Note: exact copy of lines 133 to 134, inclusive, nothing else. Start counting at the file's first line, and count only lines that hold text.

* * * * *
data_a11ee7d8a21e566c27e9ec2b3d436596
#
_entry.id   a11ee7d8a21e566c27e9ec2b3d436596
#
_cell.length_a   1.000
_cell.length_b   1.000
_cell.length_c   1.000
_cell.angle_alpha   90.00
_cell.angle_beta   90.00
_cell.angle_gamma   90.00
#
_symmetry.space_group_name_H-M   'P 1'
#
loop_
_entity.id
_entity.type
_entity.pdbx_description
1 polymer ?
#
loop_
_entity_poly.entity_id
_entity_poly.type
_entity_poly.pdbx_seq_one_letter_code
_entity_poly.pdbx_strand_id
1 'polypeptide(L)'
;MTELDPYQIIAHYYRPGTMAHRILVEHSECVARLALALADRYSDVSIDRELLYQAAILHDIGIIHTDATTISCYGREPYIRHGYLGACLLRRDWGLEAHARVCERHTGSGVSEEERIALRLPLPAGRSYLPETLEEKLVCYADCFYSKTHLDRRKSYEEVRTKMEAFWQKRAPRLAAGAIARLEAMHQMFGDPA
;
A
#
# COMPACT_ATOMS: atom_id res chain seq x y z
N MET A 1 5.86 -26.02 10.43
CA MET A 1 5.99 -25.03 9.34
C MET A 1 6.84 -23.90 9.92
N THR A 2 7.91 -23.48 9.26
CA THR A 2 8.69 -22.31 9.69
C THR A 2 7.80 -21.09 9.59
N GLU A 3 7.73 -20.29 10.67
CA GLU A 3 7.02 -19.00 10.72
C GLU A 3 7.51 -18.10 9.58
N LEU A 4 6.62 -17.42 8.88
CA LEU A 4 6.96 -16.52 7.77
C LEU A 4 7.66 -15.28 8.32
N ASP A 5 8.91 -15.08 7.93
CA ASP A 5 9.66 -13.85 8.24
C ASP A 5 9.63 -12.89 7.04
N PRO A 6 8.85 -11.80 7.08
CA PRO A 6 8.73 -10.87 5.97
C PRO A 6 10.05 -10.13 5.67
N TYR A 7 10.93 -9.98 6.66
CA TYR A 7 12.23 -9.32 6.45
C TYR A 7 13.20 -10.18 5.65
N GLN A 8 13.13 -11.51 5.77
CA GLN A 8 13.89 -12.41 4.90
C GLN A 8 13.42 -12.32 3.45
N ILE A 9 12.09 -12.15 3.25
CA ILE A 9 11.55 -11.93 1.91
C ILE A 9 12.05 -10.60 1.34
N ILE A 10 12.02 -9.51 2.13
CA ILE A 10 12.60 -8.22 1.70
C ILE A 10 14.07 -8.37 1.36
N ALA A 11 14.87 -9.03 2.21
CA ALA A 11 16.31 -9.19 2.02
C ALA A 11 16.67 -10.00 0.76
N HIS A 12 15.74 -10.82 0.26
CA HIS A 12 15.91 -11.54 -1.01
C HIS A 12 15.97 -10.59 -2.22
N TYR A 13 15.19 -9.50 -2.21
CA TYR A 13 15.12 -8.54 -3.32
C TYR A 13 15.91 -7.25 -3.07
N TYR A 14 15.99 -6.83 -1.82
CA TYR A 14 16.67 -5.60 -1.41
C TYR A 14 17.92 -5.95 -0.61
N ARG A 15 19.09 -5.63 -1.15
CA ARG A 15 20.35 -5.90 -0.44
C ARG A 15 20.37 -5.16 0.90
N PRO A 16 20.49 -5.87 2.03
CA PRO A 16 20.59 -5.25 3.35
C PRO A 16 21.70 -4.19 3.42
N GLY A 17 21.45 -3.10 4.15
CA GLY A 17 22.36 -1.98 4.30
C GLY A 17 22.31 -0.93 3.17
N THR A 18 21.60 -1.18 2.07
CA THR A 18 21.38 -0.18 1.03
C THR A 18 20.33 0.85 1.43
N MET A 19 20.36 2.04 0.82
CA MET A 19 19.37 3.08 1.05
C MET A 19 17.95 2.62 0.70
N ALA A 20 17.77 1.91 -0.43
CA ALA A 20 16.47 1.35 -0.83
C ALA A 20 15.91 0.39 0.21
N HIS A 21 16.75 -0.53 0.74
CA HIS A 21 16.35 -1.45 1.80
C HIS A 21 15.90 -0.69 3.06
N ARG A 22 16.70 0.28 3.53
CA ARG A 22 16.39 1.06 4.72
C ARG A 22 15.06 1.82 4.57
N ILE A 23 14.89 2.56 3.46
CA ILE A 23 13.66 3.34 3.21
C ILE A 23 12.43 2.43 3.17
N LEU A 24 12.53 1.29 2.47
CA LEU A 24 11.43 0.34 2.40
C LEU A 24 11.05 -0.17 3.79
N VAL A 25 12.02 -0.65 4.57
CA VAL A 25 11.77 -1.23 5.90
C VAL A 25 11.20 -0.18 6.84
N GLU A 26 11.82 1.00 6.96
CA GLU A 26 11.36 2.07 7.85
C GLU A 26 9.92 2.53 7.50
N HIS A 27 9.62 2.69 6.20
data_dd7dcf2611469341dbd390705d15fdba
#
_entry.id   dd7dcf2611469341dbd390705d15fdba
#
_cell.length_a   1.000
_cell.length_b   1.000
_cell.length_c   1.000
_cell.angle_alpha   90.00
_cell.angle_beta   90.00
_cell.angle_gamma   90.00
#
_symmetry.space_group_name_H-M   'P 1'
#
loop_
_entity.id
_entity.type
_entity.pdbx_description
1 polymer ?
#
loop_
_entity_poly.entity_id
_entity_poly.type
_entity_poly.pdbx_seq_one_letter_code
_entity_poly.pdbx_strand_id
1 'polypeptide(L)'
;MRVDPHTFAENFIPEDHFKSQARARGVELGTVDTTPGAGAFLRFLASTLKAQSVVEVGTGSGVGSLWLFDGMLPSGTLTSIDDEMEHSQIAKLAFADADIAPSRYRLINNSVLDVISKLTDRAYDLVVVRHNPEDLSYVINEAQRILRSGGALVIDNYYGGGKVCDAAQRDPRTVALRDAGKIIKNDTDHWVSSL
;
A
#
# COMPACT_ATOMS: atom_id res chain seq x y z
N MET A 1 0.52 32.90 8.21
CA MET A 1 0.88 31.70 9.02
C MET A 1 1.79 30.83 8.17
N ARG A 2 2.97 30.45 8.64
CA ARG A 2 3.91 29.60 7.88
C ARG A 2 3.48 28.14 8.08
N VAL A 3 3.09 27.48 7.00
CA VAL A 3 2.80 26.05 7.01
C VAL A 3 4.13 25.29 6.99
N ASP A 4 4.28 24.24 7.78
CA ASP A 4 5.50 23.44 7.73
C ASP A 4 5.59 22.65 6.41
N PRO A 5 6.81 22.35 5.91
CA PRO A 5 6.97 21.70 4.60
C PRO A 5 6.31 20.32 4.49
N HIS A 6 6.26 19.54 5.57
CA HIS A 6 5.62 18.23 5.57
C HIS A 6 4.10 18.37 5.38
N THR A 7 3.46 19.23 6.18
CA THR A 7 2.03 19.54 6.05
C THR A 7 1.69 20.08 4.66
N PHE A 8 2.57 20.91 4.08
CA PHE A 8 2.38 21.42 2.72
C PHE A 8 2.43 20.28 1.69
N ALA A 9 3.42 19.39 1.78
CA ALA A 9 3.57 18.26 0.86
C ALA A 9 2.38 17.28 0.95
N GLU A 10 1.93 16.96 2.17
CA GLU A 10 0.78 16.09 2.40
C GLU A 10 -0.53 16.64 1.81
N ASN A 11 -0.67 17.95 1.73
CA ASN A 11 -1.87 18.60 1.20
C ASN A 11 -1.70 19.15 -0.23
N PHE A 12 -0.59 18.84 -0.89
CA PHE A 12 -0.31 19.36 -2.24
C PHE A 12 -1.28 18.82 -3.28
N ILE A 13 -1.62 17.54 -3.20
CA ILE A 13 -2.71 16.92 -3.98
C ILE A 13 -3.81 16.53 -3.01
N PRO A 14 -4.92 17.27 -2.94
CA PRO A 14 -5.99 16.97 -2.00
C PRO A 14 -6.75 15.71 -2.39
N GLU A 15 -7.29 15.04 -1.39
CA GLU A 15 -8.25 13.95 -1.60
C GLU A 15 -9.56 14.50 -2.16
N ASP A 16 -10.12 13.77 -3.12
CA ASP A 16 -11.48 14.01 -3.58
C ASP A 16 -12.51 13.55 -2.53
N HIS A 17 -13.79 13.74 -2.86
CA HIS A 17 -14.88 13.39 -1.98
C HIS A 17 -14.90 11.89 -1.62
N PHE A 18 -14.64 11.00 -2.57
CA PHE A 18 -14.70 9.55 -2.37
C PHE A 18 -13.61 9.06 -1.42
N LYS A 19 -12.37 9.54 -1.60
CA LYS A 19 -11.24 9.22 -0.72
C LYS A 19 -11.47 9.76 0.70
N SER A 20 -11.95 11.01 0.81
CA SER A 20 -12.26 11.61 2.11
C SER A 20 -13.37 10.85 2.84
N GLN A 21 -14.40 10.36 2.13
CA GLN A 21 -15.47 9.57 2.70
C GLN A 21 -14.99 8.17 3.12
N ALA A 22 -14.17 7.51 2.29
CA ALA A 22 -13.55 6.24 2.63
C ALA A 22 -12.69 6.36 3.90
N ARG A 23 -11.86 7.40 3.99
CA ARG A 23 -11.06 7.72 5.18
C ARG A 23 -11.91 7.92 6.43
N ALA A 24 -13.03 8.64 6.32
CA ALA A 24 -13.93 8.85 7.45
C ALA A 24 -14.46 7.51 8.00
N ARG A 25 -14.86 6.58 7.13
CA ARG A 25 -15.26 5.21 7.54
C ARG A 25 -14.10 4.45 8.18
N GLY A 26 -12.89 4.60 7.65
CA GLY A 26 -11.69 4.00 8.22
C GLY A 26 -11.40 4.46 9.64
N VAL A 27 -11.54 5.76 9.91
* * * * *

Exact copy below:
_entity_poly.pdbx_strand_id
1 'polypeptide(L)'